go to the polls
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British pronunciation/ɡˌəʊ tə ðə pˈəʊlz/
American pronunciation/ɡˌoʊ tə ðə pˈoʊlz/
01

to give a vote in an election

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to [go] to the polls definition and meaning

What is the origin of the idiom "go to the polls" and when to use it?

The origin of the idiom "go to the polls" can be traced back to the practice of conducting elections in democratic societies. The term "polls" refers to the voting stations or locations where people gather to cast their votes. The phrase was derived from the idea that citizens should physically go to these designated poll locations to exercise their right to vote. The use of the word "polls" in this context can be traced back to the 17th century and is derived from the Middle English word "polle," meaning "head" or "counting of heads."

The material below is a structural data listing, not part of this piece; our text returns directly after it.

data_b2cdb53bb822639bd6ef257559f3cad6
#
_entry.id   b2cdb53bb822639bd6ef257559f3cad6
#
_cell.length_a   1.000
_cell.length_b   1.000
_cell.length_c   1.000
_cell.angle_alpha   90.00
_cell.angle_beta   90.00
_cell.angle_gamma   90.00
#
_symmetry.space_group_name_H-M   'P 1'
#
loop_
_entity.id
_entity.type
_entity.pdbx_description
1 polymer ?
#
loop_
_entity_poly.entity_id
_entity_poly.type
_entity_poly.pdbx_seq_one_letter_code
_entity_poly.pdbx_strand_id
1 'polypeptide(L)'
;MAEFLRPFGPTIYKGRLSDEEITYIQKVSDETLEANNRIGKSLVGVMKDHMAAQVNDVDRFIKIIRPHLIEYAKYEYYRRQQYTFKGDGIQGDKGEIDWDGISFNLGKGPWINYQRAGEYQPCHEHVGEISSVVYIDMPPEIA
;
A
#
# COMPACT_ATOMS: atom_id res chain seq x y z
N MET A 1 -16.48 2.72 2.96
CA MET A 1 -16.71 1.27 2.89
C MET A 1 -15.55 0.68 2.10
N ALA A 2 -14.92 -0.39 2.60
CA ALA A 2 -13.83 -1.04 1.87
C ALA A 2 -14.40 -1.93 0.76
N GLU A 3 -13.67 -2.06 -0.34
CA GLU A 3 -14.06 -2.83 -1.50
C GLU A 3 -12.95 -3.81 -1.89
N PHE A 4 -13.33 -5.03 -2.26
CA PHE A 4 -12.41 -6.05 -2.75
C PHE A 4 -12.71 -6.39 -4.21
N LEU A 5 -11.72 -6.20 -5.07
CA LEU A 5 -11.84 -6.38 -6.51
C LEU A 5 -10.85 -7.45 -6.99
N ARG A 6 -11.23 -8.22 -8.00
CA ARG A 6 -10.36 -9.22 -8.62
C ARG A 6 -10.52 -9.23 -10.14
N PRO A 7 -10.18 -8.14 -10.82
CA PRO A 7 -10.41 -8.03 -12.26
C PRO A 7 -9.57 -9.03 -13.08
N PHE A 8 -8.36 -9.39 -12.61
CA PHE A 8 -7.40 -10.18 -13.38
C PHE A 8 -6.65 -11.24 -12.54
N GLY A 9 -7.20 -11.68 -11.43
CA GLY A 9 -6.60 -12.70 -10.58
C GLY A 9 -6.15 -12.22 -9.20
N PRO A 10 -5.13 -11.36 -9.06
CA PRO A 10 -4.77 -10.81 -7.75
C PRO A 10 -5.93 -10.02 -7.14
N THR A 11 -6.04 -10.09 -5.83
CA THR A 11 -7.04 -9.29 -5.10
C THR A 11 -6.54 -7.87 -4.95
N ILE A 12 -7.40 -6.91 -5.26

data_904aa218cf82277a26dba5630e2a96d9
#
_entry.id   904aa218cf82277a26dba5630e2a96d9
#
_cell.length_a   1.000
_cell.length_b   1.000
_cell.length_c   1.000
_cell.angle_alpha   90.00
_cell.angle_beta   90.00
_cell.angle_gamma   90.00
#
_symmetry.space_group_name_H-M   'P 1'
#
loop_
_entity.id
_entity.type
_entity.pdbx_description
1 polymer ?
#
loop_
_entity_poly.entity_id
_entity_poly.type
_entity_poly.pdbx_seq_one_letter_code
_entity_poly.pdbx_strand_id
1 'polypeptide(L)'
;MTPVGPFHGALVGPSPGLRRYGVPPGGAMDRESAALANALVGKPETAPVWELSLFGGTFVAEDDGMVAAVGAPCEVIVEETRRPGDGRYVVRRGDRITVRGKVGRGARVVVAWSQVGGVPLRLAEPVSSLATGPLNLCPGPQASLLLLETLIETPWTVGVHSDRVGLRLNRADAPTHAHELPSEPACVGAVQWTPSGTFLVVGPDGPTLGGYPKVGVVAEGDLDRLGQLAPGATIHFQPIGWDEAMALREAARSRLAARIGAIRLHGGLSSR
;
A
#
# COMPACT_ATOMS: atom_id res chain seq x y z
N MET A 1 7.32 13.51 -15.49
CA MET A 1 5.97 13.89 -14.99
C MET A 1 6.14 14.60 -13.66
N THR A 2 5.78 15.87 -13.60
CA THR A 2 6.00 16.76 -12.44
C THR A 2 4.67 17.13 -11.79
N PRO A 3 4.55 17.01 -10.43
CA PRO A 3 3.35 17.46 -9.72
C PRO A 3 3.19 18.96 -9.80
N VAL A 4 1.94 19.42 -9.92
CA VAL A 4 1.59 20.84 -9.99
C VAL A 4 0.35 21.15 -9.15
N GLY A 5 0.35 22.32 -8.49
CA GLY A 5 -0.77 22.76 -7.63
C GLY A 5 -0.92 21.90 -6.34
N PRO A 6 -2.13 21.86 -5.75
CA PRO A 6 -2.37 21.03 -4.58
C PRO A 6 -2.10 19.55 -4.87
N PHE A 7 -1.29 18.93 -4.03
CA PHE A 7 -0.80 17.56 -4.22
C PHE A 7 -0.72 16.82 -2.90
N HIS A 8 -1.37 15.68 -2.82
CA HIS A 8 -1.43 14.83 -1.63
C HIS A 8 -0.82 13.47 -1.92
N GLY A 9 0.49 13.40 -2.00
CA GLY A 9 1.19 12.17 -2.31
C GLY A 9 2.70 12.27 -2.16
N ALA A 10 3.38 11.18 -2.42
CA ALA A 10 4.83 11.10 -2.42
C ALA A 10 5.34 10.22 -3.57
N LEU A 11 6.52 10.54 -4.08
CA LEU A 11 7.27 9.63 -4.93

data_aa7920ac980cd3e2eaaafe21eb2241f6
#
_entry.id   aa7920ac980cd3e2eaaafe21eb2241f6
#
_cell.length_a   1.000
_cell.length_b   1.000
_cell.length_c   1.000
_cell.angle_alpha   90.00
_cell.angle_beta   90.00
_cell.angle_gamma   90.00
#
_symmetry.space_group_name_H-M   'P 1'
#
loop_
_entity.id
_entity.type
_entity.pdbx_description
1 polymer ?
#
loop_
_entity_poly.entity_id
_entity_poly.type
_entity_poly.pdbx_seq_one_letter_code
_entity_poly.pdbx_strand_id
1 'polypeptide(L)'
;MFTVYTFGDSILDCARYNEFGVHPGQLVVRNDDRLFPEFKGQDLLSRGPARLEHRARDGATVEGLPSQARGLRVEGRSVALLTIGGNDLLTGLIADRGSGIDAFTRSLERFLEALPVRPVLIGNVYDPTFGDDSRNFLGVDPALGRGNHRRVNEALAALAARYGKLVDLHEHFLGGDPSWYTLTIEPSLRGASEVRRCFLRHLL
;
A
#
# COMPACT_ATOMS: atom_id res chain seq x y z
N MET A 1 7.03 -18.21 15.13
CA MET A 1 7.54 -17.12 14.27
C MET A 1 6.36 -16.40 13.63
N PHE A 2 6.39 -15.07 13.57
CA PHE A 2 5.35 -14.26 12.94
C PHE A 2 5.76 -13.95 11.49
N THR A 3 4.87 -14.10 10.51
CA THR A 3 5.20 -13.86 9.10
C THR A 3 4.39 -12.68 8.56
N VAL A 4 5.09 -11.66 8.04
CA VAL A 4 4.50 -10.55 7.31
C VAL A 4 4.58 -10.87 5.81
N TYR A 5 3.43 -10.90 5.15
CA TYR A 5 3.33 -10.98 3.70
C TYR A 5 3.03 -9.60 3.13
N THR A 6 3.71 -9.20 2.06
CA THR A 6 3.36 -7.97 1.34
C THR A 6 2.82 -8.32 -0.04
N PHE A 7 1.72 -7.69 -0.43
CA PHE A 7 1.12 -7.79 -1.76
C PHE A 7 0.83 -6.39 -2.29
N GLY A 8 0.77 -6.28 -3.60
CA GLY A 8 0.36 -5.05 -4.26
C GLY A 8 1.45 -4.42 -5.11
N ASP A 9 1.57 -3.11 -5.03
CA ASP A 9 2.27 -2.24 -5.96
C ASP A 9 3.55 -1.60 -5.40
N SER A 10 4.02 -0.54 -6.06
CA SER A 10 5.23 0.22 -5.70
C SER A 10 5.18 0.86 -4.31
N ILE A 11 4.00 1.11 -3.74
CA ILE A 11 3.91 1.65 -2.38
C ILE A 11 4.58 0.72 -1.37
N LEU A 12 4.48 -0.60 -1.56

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Example
examples
She was going to the polls when she encountered a long line of enthusiastic voters.
He often goes to the polls with his family to make informed choices for their community.
They went to the polls and voted for the referendum that would shape the future of their region.
They are going to the polls together, emphasizing the importance of civic participation to their community.
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Meaning of "To [go] to the polls"
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